One of the primary benefits to filing for bankruptcy in New Jersey is receiving an automatic stay of creditor collection activities. As a general rule, credit card companies, mortgage lenders and government agencies must put a stop to wage garnishment or planned lawsuits. Furthermore, they generally cannot contact you about a debt until your case has been resolved.
When does the automatic stay go into effect?
The automatic stay goes into effect as soon as your petition has been accepted by a bankruptcy judge. However, creditors will have an opportunity to object to the stay if there is reason to believe that you have filed in bad faith. In some cases, it will be lifted for some creditors while remaining in place for others.
What if a creditor obtained a judgement before the stay was issued?
- Courts have sent mixed messages as it relates to creditors who may have obtained a judgment before you filed for bankruptcy. For example, if a credit card company was in the process of taking money out of your bank account before it knew about your case, it might be able to complete that process without penalty.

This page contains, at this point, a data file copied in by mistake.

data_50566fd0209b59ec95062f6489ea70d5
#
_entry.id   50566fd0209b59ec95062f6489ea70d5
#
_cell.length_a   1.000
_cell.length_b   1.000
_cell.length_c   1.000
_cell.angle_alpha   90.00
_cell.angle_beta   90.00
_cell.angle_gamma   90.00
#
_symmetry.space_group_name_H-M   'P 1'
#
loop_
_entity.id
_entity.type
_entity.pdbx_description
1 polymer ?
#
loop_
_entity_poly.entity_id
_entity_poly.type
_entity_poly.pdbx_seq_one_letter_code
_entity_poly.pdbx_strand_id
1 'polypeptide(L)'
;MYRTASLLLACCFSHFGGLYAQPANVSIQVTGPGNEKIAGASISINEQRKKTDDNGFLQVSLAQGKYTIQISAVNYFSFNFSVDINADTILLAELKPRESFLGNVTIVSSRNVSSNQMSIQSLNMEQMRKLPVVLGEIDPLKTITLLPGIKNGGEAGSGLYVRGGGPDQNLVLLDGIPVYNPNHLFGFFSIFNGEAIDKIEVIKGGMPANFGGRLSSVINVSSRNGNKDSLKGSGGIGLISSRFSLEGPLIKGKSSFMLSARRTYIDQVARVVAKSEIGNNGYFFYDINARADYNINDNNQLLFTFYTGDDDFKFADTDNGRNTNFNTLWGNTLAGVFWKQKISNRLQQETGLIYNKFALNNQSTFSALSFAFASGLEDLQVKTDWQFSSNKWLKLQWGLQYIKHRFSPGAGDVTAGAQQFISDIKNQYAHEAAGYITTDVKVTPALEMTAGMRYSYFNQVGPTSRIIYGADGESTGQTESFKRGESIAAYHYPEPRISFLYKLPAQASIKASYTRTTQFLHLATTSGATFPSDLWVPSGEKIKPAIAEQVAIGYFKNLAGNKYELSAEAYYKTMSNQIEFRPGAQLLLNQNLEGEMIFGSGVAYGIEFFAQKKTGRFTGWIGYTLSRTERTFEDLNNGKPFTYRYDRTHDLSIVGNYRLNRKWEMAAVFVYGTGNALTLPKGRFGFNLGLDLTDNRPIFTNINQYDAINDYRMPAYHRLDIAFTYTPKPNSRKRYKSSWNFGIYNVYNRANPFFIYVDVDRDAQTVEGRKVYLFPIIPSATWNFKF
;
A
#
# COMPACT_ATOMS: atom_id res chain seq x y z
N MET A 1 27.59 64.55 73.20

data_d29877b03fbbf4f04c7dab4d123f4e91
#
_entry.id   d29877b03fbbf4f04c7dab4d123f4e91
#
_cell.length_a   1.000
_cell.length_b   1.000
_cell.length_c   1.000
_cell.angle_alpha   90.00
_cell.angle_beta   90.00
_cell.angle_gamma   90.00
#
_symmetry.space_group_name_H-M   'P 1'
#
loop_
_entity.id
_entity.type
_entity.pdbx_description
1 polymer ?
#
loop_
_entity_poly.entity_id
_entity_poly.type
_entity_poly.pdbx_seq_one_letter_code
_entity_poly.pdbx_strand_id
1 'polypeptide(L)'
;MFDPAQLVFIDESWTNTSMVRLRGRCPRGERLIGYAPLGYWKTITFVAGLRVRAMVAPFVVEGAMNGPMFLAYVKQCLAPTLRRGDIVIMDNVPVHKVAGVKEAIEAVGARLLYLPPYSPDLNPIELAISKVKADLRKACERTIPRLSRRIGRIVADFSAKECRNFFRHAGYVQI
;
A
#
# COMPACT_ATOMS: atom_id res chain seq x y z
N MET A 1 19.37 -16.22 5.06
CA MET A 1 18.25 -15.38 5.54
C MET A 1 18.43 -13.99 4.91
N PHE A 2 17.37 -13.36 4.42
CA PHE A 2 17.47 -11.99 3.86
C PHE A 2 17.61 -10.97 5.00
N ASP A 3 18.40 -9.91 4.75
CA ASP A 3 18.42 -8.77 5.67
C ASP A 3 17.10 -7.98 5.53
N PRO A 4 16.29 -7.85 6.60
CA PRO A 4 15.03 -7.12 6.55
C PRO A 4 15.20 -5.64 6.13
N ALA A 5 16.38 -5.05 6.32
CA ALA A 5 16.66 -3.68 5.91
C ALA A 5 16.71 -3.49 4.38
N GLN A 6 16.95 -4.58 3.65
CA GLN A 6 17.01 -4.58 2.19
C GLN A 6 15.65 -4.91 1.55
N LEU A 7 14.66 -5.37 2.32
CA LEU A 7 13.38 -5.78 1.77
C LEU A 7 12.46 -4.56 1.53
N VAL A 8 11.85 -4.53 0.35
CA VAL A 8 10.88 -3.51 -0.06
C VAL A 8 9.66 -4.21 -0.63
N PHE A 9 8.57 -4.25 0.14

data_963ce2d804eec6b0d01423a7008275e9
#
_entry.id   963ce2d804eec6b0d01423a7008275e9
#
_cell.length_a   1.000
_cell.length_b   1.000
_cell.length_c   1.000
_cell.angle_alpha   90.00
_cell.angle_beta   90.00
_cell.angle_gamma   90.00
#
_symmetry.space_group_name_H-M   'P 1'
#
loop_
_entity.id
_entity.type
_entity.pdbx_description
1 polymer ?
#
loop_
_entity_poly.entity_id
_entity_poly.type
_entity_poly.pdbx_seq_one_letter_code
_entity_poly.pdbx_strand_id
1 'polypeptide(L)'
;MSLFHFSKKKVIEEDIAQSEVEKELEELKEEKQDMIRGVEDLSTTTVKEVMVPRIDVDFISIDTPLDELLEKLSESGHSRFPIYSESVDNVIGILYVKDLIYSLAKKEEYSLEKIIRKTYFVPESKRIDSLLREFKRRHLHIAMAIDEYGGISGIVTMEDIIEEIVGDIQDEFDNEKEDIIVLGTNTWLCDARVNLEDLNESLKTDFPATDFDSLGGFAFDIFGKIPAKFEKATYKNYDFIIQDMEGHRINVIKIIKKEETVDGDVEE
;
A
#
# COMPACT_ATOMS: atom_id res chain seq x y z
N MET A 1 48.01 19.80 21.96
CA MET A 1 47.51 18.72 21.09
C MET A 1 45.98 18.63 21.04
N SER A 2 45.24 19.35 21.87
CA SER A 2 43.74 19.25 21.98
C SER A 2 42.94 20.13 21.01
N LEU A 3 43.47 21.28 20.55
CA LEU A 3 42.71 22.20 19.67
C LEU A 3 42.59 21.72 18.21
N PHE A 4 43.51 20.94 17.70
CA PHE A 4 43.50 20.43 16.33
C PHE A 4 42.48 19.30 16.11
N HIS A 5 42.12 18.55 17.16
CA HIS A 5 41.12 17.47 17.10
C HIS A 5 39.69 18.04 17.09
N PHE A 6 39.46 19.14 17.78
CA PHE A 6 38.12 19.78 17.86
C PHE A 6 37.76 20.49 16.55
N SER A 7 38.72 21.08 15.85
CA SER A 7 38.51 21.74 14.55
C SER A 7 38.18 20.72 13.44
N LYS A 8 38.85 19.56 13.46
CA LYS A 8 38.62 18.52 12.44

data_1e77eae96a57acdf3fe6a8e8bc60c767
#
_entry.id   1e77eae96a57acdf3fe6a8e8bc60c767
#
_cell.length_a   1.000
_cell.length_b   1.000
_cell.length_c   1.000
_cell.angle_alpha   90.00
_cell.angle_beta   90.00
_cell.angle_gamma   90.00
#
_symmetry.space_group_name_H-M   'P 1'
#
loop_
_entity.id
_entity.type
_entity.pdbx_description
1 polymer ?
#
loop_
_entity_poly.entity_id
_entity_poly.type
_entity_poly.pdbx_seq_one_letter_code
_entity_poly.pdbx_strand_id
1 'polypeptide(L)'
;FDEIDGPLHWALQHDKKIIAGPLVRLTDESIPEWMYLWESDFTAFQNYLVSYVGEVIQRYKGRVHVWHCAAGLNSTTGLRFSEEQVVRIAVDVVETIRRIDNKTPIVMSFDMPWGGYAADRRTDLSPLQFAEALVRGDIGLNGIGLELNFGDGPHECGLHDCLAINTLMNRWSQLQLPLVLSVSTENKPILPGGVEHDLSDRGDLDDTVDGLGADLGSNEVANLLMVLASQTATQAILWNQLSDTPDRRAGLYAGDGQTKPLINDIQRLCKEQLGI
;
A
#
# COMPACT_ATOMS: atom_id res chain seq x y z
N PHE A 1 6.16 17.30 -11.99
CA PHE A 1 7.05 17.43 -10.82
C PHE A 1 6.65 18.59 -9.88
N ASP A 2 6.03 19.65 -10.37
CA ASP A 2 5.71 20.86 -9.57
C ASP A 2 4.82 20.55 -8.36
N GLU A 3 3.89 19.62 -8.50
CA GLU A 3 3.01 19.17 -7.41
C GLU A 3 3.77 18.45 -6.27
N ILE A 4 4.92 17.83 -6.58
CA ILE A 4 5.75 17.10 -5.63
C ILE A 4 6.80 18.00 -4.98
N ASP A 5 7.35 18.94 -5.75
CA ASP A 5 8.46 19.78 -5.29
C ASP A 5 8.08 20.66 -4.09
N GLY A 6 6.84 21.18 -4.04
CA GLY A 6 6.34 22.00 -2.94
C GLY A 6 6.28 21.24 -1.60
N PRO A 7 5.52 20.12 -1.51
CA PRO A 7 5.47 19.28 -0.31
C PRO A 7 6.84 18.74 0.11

What happens if a creditor takes action after the stay is in place?
In the event that a creditor takes action after the stay is in place, it could be subject to financial penalties. If a creditor foreclosed on your home, seized your car or took other tangible property, you will likely be entitled to reclaim those assets. Your attorney could take steps to protect your rights after filing for a consumer bankruptcy.
If you are struggling to pay mortgage, auto or other types of debts, it may be in your best interest to consider filing for bankruptcy. An attorney who practices this type of law can explain the process of doing so, help you fill out paperwork and provide more information about the potential benefits of seeking protection from creditors.